11.11? Just a time before the holiday rush. But in Asia, this has been a special day for the last nine years. Thanks to the Chinese e-commerce giant Alibaba, the 11th of November, since 2009, it’s also THE shopping event of the year called »Singles Day«. Not only is it the most successful, best-selling deal day of all time, it has also spread internationally and far beyond Alibaba.
In addition to sales records, the immense number of customer interactions, and parcel shipments, there are other aspects that are worth analysing.
Yeah, Alibaba did it. Amazon’s rival has, once again, exceeded all forecasted expectations: Within 24 hours, 600,000 online shoppers bought goods worth 27.7 billion euros. Over 180,000 domestic and foreign brands, ten million sellers, and 200,000 in-store businesses were represented.
But what makes the Singles Day concept so successful? It’s:
Playful: With the help of mobile games, customers collect points, vouchers, and small gifts that can be redeemed on Singles Day. This makes customers look forward to 11.11, weeks ahead of time.
Live: Interaction is requested but in real-time. The big gala on Singles Day was broadcast live on two TV channels and the video streaming platform Youku. The expected »see now, buy now« fashion show and AR games have attracted more than 200 million viewers.
Mobile: Alibaba has 634 million smartphone users every month. But Taobao and Tmall’s apps aren’t the only shopping hubs.
Omnichannel: Last year, the Chinese online giant first equipped 60 stationary pop-up stores with AR and other digital technologies such as »smart mirrors«. The goal was to present a New Retail concept. This year, 200,000 pop-up stores operated online sales and offered augmented reality-based packages.
Above all, Singles Day is one thing: international. So it’s not just a day, but a gigantic global shopping festival.
Globalisation is the target
Alibaba is expanding strongly worldwide. After the acquisition of Lazada, a shopping platform from Singapore, the Chinese company is going on the offensive. For example, Lazada Singles Day offered promotions, for the first time, in Singapore, Malaysia, Thailand, Indonesia, the Philippines, and Vietnam. Now customers could experience the excitement of 11.11 and buy outrageously priced products, but outside of China.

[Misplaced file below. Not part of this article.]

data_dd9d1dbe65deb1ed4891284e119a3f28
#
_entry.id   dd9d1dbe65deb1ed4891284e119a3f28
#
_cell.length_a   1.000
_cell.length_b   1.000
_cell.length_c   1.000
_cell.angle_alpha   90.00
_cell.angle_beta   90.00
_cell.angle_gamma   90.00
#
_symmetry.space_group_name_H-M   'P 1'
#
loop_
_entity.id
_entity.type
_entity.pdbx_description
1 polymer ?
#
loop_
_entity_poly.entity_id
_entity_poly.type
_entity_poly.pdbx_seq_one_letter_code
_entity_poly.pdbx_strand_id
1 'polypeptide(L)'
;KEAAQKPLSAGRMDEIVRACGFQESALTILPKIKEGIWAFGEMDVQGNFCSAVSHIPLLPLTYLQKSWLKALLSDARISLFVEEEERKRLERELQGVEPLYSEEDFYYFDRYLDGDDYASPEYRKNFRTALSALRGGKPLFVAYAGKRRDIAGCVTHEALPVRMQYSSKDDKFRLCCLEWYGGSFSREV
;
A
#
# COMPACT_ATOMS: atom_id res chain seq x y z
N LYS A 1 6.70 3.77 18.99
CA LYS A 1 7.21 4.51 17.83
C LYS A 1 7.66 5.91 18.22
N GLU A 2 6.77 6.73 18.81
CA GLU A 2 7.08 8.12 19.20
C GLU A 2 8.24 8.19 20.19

Chinese Internet users like to consume foreign brands as well. In fact, 40 per cent of 11.11 shoppers bought products from Western brands. China has tremendous market potential for retailers and manufacturers looking to expand their e-business internationally. More and more retailers are opening up to Tmall or other outlets.
The top countries selling to China are led by Japan, followed by the US and South Korea. Australia and Germany complete the ranking.
More resonance, stronger competition
Singles Day isn’t just an Alibaba exclusive. Competitors such as JD in China, but also other retailers have joined the bargain hunting season. Even German dealers like Douglas, Lidl, and MediaMarkt wanted to profit from Singles Day on 11.11 and win customers with discount campaigns for spontaneous purchases.
But was that a smart decision? According to a study by ECC Köln and eBay, only a third of the online retailers surveyed know about this day. Only 10% of customers knew about it.
Cyber Monday Week marked the start of the holiday season for the American giant. What can we expect this year? Will they only offer big discounts again or will they use Alibaba as a model and go new ways?